Yeah, I know, that’s a weird title for a blog, but it will all be clear by the end. I promise. Years ago I heard about a buyer who had a very unusual way of purchasing a property. Now, this was back in the days when multiple offers were few and far between but her methods are worth mentioning. She would put conditional offers on over 5 properties then start negotiating with each seller until there was only one left. Strange approach but there was some method to her madness. First she could judge the motivations of the sellers and take advantage of the weakest one. It was a strategy that worked even if it burned out a few agents along the way.
In a round about way, I’m telling this story to illustrate a problem that we will face in our careers. No, I’m not just talking about high maintenance buyers, I’m talking about buyers who will use conditions to get out of deals. As agents we need to remind buyers that when they put the pen to paper they should be prepared to purchase. This is not just an opportunity to waste time.
Case in point, a buyer buys a condo through his agent, conditional on the status certificate. The lawyer reviews the documents. As time is of the essence, the listing agent calls the buyers lawyer to get an update and is told that everything is a-ok. At the same time, the buyers brother is trying to convince him to get out of the condo deal because a sweet income property just came on the market. The buyer calls his agent and tells him to use the status certificate to get out of the deal. Sorry, no can do. The seller’s agent knows everything is good and threatens legal action. As you can imagine, the deal firms up.
So what does any of this have to do with cats? It’s not just a catchy title. there was a story in our office about a deal that fell apart because of a status certificate. Apparently the buyer had 3 cats and the building only allowed two. The Sellers didn’t ask for verification but could you imagine a different time when that could happen? “Yes, sure. I will just need some verification that you do indeed have three cats”.
Someone once said that if you put a little effort into it, you can get out of any real estate deal. There are enough places to make mistakes in a typical agreement if you look close enough. Examples of discrepancies include wrong frontages and depths or mutual driveways and other easements, wrong maintenance fees, taxes and, of course, time limits. It is in our best interests to make sure our offers are bullet proof. Changing your mind is not an excuse and your clients can’t hide behind a condition. Like wise, please don’t tell your clients they can use a condition to get out of a deal. A recent RECO complaint resulted in an $8,000 fine to an agent for leading a buyer to think he could use a home inspection to get out of a deal.
mark mclean is the Broker/Manager at the Bosley Real Estate Queen St W office and President-Elect for the Toronto Real Estate Board. The opinions expressed here do not reflect the opinions of TREB or Bosley RE.
Let me ask you a question. Have you ever lost a deal because of something somebody else did or say? If you’ve been in the business you probably have. We’ve all lost deals because the house failed it’s home inspection or because the client didn’t get financing or because the status certificate revealed deficiencies in the reserve fund. Sometimes it’s just unavoidable. That’s just the nature of the game. What I’m talking about is when somebody says something during the course of the negotiation that cost you the deal. Case in point, last week an agent in my office was negotiating on a house and suggested to the client that they have a termite inspection because the house was in a termite area. The inspector who came said the front porch had termites and said that his company could rectify the problem for about $6000 and then suggested that the buyers renegotiate the sale price via an abatement to cover the cost of the repairs. My agent felt a little weird about the inspector’s comments so she decided to pay for another inspector out of her own pocket. The second inspector spent a great deal of time looking at the house to determine that, in fact, there were no termites nor was there ever any signs of termites. The deal went firm but that first inspector will never darken the doorway again. A similar situation came out of a recent mold inspection.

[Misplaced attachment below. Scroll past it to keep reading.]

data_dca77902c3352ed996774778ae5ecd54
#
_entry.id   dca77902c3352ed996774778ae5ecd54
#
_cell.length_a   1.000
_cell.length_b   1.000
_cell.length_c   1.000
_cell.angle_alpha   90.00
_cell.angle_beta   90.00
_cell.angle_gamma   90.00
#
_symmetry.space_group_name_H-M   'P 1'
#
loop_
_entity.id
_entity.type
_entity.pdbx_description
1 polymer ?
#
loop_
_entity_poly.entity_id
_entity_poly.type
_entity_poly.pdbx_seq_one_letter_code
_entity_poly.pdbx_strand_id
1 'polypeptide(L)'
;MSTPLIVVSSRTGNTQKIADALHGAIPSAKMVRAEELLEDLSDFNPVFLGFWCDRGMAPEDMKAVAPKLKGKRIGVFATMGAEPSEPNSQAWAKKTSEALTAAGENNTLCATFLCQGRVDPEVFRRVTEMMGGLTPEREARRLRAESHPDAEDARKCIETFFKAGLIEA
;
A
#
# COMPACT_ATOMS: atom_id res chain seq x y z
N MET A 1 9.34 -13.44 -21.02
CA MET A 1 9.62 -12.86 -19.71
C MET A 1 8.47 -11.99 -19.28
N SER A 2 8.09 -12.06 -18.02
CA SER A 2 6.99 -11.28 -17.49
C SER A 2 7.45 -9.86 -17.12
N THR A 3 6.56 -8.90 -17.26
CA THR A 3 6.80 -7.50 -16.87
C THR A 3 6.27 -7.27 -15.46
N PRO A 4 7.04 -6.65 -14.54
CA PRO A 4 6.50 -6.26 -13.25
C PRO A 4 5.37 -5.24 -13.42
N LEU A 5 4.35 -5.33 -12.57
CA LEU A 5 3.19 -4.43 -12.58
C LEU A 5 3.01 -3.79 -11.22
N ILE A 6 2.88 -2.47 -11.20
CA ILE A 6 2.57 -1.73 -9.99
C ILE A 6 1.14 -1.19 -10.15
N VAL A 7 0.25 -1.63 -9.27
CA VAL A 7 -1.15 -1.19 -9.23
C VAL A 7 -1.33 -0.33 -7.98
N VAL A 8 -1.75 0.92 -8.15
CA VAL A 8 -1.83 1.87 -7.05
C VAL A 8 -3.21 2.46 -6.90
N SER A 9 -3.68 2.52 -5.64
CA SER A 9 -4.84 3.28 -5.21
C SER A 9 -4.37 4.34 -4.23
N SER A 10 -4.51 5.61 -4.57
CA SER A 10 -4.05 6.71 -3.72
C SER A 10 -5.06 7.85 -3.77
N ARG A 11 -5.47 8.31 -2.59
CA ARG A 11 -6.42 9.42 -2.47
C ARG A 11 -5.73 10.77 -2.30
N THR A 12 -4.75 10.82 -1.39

Here’s another one. After weeks on the market, an agent managed to get her own offer. The contract stipulated that there was no discounting commission if she got her own offer. Upon review of the offer the seller’s lawyer instructed the seller to renegotiate her commission. I have also heard of situations where the mortgage broker has done the same. Why?
Now, I have a couple of theories on why this is happening. I wonder if people involved in the transaction think we are charging too much for the job we do. To that I would argue that good agents are worth every penny they earn. Maybe they are simply taking advantage of buyers anxious to get into the hot housing market. More likely, inspectors are being overly zealous because they don’t want to be sued at a later date. Conversely, one might argue that we are products of the HGTV generation, that being that we all think we know more than the person doing the job. If it looks easy on TV, then it probably is?
So, what can you do? Part of having a good defence is having a good offence. Build your reserve of trusted team members. If you don’t have any….ask those around you. Get recommendations and do your own due diligence. I strongly believe that just like in any other business or service, the good players outnumber the bad. The good ones get rewarded with future business and the bad ones end up in court or out of business.
If you have any stories please forward them to me as I would love to hear them.